I could write a beautiful, poignant 1,000-word version of this post that’d keep me from my kids for a couple hours. Alternatively, I could write a more succinct, less illuminating version that takes me only ten minutes. I’m opting for the latter.
My sister Rache and I are very similar in some ways. She’s an ASNAC nerd who took me to the Jorvik Viking Center on my one trip to England, so we definitely diverge in some ways, but … in many ones where it counts, we’re clearly cut from the same cloth. Read more…
Madeline (Octopus Lady) is my youngest biological sister. With seven years and two siblings between us, we weren’t close growing up, only really getting to know each other when she first visited me in law school 15 years (!) ago. I love her despite the can of dog food she once dropped on my head, and she loves me despite the times I locked her in the basement and told her Chucky was going to get her. Sisterhood is a joy … now that we’re older. 🙂
Is seeing a rainbow
Walking through the woods
Splashing in the ocean Read more…
with my sister
i told her
how i learned
our mom had cancer
right before i boarded
the train to
when i drive
one stretch of
talking to my mom
while looking out
at the ocean
so vast and
(wider than the ocean)
it felt to know
we would not
talking with madeline,
i reached that stretch
like my mom
and my godfather,
and my grandpa g
wrapped parts of
their love into me
and i feel them
(not the loss of their bodies)
in these moments:
the warmth of love
wrapped around me,
a cocoon of forever,
the duration of love
I haven’t been reading blogs recently, and I miss them. I miss you.
My quiet, though, is a necessary, self protective one. In this greater quiet, I have spent a lot of time thinking more about safety. I have discovered both that I haven’t been a safe place for myself and that I must work–hard–to be one now and for many tomorrows.
Of course, even the greatest quiet must include one’s closest friend and Silver Star (aka “Rache”), and we’ve had much to share. One text message exchange in particular lit my heart such that I wanted to memorialize it, to remember the exchange and to remind myself that love isn’t a matter of luck. I wrote Rache:
[Someone] told me earlier this week that I’m lucky to be so loved … but it wasn’t luck, for me or for you or our siblings. Having known great hurt, we are also uniquely equipped to identify those who could or would never hurt us. We have sought those people in our lives and left aside the others. It is not luck that we are loved. It is that we are lovable … that we listen, and we hear, and we love so greatly. Read more…
If we were having coffee, I’d ask you why you were out and about so late. I’d explain that I’ve only slipped out briefly while my younger sister, Rache (aka “Silver Star“), sleeps on my couch. She’ll be headed back home almost as soon as she arrived, but the quickness of her trip doesn’t change the warmth left in its wake. Home feels even more like home when filled by traces of certain loved ones’ presence, I’d say with the hint of a smile, already looking forward to hearing my sister’s snores for a few more hours.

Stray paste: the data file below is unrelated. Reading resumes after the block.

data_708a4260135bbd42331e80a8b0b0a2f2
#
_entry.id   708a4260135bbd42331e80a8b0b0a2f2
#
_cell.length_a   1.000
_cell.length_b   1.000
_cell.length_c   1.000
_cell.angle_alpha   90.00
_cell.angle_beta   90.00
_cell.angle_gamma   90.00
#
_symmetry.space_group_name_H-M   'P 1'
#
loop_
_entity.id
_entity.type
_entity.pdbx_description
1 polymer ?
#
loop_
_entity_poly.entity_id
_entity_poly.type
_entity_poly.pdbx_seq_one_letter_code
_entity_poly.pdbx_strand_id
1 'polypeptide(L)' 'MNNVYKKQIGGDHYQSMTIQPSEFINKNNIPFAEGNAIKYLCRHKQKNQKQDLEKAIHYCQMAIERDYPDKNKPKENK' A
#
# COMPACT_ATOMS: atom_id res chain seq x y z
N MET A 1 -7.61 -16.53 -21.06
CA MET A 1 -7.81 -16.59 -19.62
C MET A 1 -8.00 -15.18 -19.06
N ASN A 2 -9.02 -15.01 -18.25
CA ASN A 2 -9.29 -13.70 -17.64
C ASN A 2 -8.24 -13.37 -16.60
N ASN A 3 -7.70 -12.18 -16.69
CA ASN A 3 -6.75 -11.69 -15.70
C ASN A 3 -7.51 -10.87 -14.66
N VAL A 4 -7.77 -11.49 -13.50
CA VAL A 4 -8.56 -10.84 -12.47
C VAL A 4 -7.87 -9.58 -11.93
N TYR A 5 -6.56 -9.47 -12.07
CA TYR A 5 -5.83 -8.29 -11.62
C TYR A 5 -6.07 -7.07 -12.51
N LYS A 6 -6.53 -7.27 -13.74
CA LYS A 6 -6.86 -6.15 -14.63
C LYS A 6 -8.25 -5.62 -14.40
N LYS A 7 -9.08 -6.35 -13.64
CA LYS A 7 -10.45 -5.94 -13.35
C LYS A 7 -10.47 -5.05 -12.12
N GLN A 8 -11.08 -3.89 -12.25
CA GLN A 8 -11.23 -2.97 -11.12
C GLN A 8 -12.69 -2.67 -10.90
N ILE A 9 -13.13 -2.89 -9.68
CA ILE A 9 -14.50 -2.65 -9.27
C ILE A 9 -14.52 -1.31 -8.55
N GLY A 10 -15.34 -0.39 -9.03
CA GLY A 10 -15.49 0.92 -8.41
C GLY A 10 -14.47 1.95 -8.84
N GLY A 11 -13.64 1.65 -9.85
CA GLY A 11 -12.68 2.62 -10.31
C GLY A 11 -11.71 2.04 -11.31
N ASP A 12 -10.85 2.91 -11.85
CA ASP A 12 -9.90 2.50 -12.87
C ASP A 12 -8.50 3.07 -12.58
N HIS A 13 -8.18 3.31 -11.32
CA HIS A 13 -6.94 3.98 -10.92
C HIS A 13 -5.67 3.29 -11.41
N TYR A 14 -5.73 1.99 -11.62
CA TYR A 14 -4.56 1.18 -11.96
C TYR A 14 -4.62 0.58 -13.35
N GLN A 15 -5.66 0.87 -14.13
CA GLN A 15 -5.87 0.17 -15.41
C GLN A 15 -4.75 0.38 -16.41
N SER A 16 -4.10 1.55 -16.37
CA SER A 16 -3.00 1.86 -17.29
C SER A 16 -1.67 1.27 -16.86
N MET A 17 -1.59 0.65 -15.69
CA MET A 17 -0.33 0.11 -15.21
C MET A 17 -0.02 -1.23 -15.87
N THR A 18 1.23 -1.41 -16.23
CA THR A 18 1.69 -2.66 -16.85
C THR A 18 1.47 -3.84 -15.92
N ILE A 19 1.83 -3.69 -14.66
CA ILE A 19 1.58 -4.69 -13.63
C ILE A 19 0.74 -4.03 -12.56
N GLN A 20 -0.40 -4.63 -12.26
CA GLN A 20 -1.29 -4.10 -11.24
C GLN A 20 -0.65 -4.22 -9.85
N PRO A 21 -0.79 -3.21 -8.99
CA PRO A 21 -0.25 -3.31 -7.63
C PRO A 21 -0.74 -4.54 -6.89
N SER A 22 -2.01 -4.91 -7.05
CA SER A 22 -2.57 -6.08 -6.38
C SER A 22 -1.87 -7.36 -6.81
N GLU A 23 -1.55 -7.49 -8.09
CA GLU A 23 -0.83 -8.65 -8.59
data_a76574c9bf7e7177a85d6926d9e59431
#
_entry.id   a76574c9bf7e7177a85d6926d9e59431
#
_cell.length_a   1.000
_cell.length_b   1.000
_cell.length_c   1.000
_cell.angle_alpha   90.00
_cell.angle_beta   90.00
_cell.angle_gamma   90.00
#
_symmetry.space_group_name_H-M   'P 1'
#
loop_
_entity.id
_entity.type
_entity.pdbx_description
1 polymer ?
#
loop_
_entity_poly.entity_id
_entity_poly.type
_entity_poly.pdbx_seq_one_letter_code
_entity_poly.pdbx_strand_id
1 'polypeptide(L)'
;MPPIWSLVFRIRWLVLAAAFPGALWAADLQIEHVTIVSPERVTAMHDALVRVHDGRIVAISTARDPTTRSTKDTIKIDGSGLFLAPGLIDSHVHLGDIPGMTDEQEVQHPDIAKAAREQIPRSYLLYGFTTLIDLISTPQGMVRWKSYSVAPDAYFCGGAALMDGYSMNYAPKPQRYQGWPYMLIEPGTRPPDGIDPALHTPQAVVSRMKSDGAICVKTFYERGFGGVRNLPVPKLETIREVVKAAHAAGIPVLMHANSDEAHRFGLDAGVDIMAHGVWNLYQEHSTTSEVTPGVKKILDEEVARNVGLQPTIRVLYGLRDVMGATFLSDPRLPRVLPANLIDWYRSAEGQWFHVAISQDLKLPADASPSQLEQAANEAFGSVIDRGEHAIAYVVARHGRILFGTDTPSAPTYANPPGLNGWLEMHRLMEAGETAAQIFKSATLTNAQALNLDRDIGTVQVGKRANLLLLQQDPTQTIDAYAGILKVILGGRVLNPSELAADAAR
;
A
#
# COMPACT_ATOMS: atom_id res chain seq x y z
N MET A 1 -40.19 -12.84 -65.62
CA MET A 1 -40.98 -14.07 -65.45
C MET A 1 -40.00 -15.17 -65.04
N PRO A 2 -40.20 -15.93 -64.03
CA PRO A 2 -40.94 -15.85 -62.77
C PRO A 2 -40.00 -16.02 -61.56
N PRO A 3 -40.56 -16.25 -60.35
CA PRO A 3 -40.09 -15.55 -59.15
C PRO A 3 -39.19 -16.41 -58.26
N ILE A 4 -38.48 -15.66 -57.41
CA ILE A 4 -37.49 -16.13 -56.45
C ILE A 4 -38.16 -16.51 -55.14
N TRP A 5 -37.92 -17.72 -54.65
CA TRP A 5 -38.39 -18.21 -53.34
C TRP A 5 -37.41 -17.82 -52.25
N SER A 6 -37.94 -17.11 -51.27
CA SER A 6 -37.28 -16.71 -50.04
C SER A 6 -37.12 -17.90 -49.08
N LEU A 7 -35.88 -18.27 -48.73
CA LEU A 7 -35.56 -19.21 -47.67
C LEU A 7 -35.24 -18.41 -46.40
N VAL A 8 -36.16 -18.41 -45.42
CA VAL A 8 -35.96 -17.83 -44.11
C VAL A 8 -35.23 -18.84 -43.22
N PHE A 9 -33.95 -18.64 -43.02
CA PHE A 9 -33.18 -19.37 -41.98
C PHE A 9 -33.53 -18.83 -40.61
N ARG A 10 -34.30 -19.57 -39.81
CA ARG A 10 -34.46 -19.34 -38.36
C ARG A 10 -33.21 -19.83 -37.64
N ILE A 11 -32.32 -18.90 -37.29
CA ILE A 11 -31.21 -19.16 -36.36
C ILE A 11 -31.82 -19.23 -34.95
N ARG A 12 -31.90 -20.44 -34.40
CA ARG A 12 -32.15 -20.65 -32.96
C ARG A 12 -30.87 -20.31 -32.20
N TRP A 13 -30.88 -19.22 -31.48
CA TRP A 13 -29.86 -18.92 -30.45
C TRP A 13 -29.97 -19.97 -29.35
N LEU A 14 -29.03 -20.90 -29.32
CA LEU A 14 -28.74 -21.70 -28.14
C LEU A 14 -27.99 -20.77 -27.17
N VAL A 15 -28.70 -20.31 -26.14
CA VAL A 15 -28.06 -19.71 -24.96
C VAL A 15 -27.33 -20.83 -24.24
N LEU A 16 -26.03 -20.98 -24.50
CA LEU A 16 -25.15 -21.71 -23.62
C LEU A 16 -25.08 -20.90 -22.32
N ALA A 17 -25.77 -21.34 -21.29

I’d tell you how we didn’t do much, and about how very perfect was our laziness. I’d say we slept only in alternating fits on Friday nights, talking through most of Unfriended and Cinderella, and laugh when saying I made it through only ten minutes of Avengers: Age of Ultron before taking a late-night nap. Me, sleep through a superhero movie and stay awake for Cinderella?! I wouldn’t have believed it myself, had I not been there, done that! Read more…
At 2:35 p.m. on March 4, 2011, I soared over the ocean in a Ferris wheel.
I seldom remember what I was doing any given day, let alone any hour or minute, but this was a moment I needed to spend laughing.
My mom had died one year ago that very minute, and I wanted to make sure I spent that minute’s entirety remembering not how my mom died, but how she lived. We’d laughed together on that Ferris wheel on her one vacation. That very same trip, she’d shouted for me and Jay Leno to get a “chin shot, chin shot!” on account of our mutually sizable chins. Read more…
“How do we get the medicine on her?” Rache asked after we received it.
Our mom didn’t want medicine as she died. She’d cut herself in younger days; the physical pain felt more real, more justifiable, than her emotional pain. In her final days, I think it felt like a reminder she was still alive, still strong enough to endure any pain short of death.
None of us doubted her strength. We’d witnessed it firsthand for decades. Mom’s pain was evident, and excruciating, and we chose to ease it.
“I’ll ask if she wants to watch me nurse D,” I said. “She loves that. With Mom focused on that, you can give her a back rub and slip on the patch.” Read more…